BTW, Deva above also uses the human jagajagajijer in the Sample 1 song above, but out of respect to maesrtro, he morphs the ja to ya as in yayayaaayaya yayayaayaya yayayaayaya (perhaps he used a Hispanic version of the jagajagagjijer). He also respects maestro’s intellectual property and uses more new rhythmic sounds: jumku, juppadi and jumka (check it all out here).

Example-3: Dahler’s Th(k)unuk(ku)
Now some of our north Indian friends may say – Well that is Tamil music for you. Meaningless, silly stuff!. But we must inform them that this is not something that afflicts only the proud tamizh makkal. Let us look at Dahler Mehndi.

He has a nice raag going setting a calm mood. He also has the words and tune for the opening line – the storm following the calm as he envisioned it. But something probably didn’t feel right. He needed a bridge over babblebrook.

Sidebar: Coming to think of it, the lyrics sound vaguely familiar bringing back nostalgic memories of me begging my grandpa for that South Indian snack called kunukku. BTW, are there any restaurants in Chennai that serve kunukku?

Example-4: The Greatest Bladi Band
Now maybe some of our western friends want to pooh-pooh all of Indian music because of all this. Besides the obvious point that they just simply don’t get our music, allow me to present the greatest band of all time:

I heard that Desmond went “Oh bloody Molly! Shut up!” but Paul didn’t know about it.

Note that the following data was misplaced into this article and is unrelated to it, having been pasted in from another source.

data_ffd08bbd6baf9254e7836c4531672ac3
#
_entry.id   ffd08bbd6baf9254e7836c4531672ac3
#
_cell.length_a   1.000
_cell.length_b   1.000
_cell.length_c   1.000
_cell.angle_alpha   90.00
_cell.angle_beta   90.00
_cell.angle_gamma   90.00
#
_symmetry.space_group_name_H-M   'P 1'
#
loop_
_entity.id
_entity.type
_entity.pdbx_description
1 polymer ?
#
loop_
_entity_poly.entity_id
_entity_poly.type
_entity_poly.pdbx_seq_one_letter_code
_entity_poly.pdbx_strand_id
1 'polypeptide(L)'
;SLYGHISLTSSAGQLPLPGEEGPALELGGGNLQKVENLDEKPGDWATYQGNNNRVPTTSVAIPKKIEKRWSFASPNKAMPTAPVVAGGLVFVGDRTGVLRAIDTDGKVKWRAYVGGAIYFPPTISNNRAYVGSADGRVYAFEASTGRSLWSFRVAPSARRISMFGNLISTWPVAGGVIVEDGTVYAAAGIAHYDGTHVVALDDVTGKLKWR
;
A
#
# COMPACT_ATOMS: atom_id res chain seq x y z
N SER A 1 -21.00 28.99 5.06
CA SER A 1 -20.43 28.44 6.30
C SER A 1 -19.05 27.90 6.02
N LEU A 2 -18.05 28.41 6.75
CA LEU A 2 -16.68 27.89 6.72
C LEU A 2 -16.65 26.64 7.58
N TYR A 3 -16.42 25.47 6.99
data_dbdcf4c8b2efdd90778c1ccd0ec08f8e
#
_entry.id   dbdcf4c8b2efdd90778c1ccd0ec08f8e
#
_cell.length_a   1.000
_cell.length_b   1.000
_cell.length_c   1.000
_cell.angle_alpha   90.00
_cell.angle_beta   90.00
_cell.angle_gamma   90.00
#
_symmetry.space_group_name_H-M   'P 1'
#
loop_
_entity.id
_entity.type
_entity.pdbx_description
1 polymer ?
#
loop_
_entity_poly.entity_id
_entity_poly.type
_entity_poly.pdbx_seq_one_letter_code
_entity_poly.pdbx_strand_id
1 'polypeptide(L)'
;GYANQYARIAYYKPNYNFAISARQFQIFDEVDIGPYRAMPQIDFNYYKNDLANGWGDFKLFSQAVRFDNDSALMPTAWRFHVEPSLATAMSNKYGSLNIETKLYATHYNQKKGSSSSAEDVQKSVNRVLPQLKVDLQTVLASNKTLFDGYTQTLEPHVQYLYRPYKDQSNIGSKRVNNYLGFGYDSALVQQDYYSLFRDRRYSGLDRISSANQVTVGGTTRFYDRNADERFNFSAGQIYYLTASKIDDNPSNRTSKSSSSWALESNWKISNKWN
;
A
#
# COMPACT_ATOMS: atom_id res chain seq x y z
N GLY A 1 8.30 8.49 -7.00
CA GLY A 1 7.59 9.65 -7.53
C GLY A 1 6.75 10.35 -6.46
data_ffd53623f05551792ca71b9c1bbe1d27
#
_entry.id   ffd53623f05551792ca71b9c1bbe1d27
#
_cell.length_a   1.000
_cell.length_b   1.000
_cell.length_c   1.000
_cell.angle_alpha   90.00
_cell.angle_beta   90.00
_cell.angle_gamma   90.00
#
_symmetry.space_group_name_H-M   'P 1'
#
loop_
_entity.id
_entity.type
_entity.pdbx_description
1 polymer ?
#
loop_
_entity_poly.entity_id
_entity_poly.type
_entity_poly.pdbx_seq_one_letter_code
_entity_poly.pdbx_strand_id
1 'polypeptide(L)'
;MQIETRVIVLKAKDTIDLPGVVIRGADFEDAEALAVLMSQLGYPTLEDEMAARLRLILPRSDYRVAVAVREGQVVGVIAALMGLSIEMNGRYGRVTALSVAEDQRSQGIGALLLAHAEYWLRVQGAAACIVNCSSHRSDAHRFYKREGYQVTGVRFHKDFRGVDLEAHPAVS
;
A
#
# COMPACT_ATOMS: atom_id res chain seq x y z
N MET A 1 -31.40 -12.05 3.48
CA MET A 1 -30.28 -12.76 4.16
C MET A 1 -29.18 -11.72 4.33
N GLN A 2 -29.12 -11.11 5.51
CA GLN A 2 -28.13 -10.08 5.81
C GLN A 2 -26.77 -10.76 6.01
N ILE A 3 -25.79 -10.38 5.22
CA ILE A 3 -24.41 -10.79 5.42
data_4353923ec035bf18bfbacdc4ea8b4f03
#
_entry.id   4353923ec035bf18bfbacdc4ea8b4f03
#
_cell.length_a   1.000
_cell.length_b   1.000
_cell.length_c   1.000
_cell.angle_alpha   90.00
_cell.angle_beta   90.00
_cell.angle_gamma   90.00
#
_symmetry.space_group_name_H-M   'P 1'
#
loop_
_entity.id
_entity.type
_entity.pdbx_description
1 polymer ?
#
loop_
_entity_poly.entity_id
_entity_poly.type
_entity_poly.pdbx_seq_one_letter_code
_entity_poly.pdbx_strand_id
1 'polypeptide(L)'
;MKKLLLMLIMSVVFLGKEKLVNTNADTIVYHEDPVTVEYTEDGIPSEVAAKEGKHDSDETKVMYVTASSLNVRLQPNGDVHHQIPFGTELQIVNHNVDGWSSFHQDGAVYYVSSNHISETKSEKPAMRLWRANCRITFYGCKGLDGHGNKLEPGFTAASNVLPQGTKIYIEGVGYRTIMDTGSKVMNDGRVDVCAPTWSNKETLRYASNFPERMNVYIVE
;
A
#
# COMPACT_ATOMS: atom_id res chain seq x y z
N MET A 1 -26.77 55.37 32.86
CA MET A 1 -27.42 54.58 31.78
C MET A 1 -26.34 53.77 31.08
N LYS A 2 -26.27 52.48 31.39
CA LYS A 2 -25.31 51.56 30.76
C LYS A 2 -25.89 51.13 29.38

There are of course many more examples – perhaps more outrageous than these. So feel free to chime in.

This is for people who like to see their beds covered with mountains of pillows.

So how exactly is one supposed to sleep on such a bed? Tell me, tell me – there must be a secret. Am I supposed to somehow contort my body around all these in a way as as to not upset the arrangement of the pillows? Or maybe the bed is for looking rather than sleeping, and I should just sleep on the floor/carpet?

Also, what is the solution to “the twenty pillows on a couch” problem? Apparently, we are not supposed to put them pillows aside to make room for our behinds, nor God forbid sit on/against them. Are we supposed to stand instead, and admire the couch since it “apparently” looks nice with all the pillows?

Say – aren’t beds meant for us humans to sleep on, and couches for us to park our behinds upon? Or have the rules changed? When did pillows get higher preference over a tired body – particularly one that may have partly/wholly financed the bed, couch and the pillows?